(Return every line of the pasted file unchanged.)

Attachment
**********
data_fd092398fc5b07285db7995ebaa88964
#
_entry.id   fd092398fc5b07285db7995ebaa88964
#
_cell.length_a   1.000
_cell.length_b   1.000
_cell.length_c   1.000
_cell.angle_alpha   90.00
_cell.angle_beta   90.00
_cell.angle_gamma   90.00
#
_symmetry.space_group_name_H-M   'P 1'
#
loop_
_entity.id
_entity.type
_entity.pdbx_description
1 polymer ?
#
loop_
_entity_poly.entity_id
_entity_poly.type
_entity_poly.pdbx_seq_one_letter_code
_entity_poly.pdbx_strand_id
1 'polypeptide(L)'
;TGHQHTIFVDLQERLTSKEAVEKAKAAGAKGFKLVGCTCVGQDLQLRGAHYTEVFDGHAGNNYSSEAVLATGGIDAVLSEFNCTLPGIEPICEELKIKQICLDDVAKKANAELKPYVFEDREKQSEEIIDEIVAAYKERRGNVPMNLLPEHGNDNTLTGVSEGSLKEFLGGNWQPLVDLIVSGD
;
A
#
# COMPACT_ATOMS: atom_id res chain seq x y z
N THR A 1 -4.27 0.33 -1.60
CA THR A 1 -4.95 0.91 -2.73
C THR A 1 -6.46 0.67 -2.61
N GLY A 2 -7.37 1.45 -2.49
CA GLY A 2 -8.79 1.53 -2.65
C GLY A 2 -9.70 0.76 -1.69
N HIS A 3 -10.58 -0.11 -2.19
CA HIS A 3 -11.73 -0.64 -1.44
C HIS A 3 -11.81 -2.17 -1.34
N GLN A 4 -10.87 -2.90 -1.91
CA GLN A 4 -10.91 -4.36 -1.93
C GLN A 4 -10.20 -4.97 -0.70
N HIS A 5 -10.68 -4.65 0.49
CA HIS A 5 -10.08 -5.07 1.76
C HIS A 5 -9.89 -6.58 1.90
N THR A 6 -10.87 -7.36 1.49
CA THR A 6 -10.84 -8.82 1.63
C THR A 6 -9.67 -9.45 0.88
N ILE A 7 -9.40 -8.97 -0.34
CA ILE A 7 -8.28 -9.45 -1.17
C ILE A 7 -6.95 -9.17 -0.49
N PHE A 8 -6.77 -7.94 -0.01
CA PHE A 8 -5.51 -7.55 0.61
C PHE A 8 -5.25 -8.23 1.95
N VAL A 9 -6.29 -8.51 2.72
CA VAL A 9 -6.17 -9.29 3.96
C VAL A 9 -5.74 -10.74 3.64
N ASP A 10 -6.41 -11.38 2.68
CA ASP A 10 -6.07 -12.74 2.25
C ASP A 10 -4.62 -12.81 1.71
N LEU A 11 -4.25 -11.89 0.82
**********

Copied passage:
data_fd092398fc5b07285db7995ebaa88964
#
_entry.id   fd092398fc5b07285db7995ebaa88964
#
_cell.length_a   1.000
_cell.length_b   1.000
_cell.length_c   1.000
_cell.angle_alpha   90.00
_cell.angle_beta   90.00
_cell.angle_gamma   90.00
#
_symmetry.space_group_name_H-M   'P 1'
#
loop_
_entity.id
_entity.type
_entity.pdbx_description
1 polymer ?
#
loop_
_entity_poly.entity_id
_entity_poly.type
_entity_poly.pdbx_seq_one_letter_code
_entity_poly.pdbx_strand_id
1 'polypeptide(L)'
;TGHQHTIFVDLQERLTSKEAVEKAKAAGAKGFKLVGCTCVGQDLQLRGAHYTEVFDGHAGNNYSSEAVLATGGIDAVLSEFNCTLPGIEPICEELKIKQICLDDVAKKANAELKPYVFEDREKQSEEIIDEIVAAYKERRGNVPMNLLPEHGNDNTLTGVSEGSLKEFLGGNWQPLVDLIVSGD
;
A
#
# COMPACT_ATOMS: atom_id res chain seq x y z
N THR A 1 -4.27 0.33 -1.60
CA THR A 1 -4.95 0.91 -2.73
C THR A 1 -6.46 0.67 -2.61
N GLY A 2 -7.37 1.45 -2.49
CA GLY A 2 -8.79 1.53 -2.65
C GLY A 2 -9.70 0.76 -1.69
N HIS A 3 -10.58 -0.11 -2.19
CA HIS A 3 -11.73 -0.64 -1.44
C HIS A 3 -11.81 -2.17 -1.34
N GLN A 4 -10.87 -2.90 -1.91
CA GLN A 4 -10.91 -4.36 -1.93
C GLN A 4 -10.20 -4.97 -0.70
N HIS A 5 -10.68 -4.65 0.49
CA HIS A 5 -10.08 -5.07 1.76
C HIS A 5 -9.89 -6.58 1.90
N THR A 6 -10.87 -7.36 1.49
CA THR A 6 -10.84 -8.82 1.63
C THR A 6 -9.67 -9.45 0.88
N ILE A 7 -9.40 -8.97 -0.34
CA ILE A 7 -8.28 -9.45 -1.17
C ILE A 7 -6.95 -9.17 -0.49
N PHE A 8 -6.77 -7.94 -0.01
CA PHE A 8 -5.51 -7.55 0.61
C PHE A 8 -5.25 -8.23 1.95
N VAL A 9 -6.29 -8.51 2.72
CA VAL A 9 -6.17 -9.29 3.96
C VAL A 9 -5.74 -10.74 3.64
N ASP A 10 -6.41 -11.38 2.68
CA ASP A 10 -6.07 -12.74 2.25
C ASP A 10 -4.62 -12.81 1.71
N LEU A 11 -4.25 -11.89 0.82